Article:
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Psychic Kids: Children of the Paranormal
A lot or a little?
The parents' guide to what's in this TV show.
What parents need to know
Parents need to know that this reality series investigates alleged paranormal activity affecting children. Although the adults in the series express a real desire to help the kids, the show's eerie music and dark, shadowy scenes make it more exploitative than informative. The many conversations about ghosts, spirits, murder, and the occult may frighten young kids (and older viewers who are spooked by this sort of thing). The show includes footage of Christian rituals and prayer, often within the context of removing evil spirits. Mild language like "crap" is audible, while stronger language is fully bleeped out.
- Parents say
- Kids say
What's the story?
PSYCHIC KIDS: CHILDREN OF THE PARANORMAL introduces viewers to kids who allegedly possess psychic gifts but are too young and/or afraid to understand and embrace their abilities. In each episode, three kids are brought together by medium Chip Coffey (best known for his work on Paranormal State) and Columbia University psychologist Lisa Miller to share their experiences and better comprehend what they're experiencing. During the retreat, the kids' perplexed and often frightened parents share their own thoughts and fears about what's happening. Throughout it all, the kids engage in various activities to help them hone in on their abilities while being validated by those who understand them.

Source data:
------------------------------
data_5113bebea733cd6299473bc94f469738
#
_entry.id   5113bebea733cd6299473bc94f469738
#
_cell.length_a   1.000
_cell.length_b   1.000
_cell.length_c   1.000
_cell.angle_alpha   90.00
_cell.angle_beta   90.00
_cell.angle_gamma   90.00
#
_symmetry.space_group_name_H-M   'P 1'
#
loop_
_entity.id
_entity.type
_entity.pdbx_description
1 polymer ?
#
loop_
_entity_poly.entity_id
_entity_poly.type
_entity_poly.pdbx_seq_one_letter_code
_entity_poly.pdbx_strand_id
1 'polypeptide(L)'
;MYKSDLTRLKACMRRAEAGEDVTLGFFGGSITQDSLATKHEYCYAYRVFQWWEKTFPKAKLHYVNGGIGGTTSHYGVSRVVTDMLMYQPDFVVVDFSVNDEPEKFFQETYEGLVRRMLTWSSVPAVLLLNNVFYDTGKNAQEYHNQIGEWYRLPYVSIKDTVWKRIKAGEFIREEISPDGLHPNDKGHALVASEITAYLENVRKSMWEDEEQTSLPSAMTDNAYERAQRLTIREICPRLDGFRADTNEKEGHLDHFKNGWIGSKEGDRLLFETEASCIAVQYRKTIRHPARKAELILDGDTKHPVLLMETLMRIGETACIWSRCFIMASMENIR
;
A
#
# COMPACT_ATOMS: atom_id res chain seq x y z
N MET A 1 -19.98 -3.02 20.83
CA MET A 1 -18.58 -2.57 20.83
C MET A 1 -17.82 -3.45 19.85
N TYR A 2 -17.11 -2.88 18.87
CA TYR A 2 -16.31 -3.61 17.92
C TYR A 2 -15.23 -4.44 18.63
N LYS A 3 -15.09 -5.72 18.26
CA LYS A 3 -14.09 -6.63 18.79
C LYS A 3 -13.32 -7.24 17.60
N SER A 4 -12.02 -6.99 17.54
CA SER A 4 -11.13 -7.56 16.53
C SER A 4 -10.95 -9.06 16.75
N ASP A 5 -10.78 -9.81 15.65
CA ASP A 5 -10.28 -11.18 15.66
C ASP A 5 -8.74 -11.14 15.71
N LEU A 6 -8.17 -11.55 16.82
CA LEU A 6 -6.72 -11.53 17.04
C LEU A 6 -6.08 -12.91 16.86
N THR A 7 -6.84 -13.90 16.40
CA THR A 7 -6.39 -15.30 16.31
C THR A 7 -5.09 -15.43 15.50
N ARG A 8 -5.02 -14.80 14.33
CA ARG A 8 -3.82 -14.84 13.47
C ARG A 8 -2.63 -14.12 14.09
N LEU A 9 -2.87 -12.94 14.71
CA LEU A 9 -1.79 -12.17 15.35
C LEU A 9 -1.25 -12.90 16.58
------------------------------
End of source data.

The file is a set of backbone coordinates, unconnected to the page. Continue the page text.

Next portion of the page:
Is it any good?
The series centers on the sympathetic idea that kids who demonstrate psychic abilities often struggle to find acceptance in a society that doesn't understand what they're going through. The kids featured on the show often share feelings of isolation and frustration as a result of being unable to talk about their experiences with others, which may resonate with viewers who feel different for their own reasons. Their parents, many of whom have spent years trying to find a medical explanation for their kids' behavior, also fear the social backlash that can result if their child is associated with the paranormal.
But while Coffey and Miller seem genuinely committed to helping the kids and their families cope with what they're going through, the series seems to exploit the youngsters' alleged psychic abilities for the sake of entertainment. The endless use of eerie background music and the many dark, shadowy scenes and random images seem intended to spook, rather than really educate viewers on what these kids are experiencing. Some of the conversations with the kids also appear rehearsed, and scenes are often stopped at specific points to create suspense. As a result, the kids' stories become less believable. But for teens who like this sort of thing, it makes for OK viewing.
Talk to your kids about ...
Families can talk about how the media usually depicts the paranormal and its impact on kids. How do films like The Exorcist contribute to the way people think about spirits, ghosts, and the paranormal? Do you think shows like this one are intended to change the way that people think about paranormal activity, or is it just for entertainment? Families can also discuss how kids cope with feeling "different." How can we help stop kids from feeling isolated and/or inadequate when they're experiencing something that other peoiple don't understand (or even believe in)?